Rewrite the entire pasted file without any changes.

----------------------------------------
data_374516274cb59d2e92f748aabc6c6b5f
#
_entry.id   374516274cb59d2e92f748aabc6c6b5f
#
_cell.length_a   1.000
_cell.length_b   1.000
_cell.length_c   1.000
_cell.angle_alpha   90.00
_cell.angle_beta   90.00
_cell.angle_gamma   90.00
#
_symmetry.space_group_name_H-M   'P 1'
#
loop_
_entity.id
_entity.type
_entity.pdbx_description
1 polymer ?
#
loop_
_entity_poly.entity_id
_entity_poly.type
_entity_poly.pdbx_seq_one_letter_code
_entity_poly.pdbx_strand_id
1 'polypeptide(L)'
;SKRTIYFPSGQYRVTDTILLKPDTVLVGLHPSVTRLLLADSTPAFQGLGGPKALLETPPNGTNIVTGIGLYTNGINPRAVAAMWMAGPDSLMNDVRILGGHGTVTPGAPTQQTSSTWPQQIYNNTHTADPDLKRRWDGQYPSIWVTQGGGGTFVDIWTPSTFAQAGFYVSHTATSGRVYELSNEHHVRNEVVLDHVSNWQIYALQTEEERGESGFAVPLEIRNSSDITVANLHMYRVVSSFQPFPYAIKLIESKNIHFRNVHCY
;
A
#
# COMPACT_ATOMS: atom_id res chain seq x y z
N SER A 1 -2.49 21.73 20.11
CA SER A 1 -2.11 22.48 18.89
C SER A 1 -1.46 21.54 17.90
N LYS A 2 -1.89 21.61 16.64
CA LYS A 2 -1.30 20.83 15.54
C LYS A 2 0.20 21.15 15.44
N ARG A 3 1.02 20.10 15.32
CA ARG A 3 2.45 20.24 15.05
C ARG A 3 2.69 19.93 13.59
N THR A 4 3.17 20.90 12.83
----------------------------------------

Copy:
data_374516274cb59d2e92f748aabc6c6b5f
#
_entry.id   374516274cb59d2e92f748aabc6c6b5f
#
_cell.length_a   1.000
_cell.length_b   1.000
_cell.length_c   1.000
_cell.angle_alpha   90.00
_cell.angle_beta   90.00
_cell.angle_gamma   90.00
#
_symmetry.space_group_name_H-M   'P 1'
#
loop_
_entity.id
_entity.type
_entity.pdbx_description
1 polymer ?
#
loop_
_entity_poly.entity_id
_entity_poly.type
_entity_poly.pdbx_seq_one_letter_code
_entity_poly.pdbx_strand_id
1 'polypeptide(L)'
;SKRTIYFPSGQYRVTDTILLKPDTVLVGLHPSVTRLLLADSTPAFQGLGGPKALLETPPNGTNIVTGIGLYTNGINPRAVAAMWMAGPDSLMNDVRILGGHGTVTPGAPTQQTSSTWPQQIYNNTHTADPDLKRRWDGQYPSIWVTQGGGGTFVDIWTPSTFAQAGFYVSHTATSGRVYELSNEHHVRNEVVLDHVSNWQIYALQTEEERGESGFAVPLEIRNSSDITVANLHMYRVVSSFQPFPYAIKLIESKNIHFRNVHCY
;
A
#
# COMPACT_ATOMS: atom_id res chain seq x y z
N SER A 1 -2.49 21.73 20.11
CA SER A 1 -2.11 22.48 18.89
C SER A 1 -1.46 21.54 17.90
N LYS A 2 -1.89 21.61 16.64
CA LYS A 2 -1.30 20.83 15.54
C LYS A 2 0.20 21.15 15.44
N ARG A 3 1.02 20.10 15.32
CA ARG A 3 2.45 20.24 15.05
C ARG A 3 2.69 19.93 13.59
N THR A 4 3.17 20.90 12.83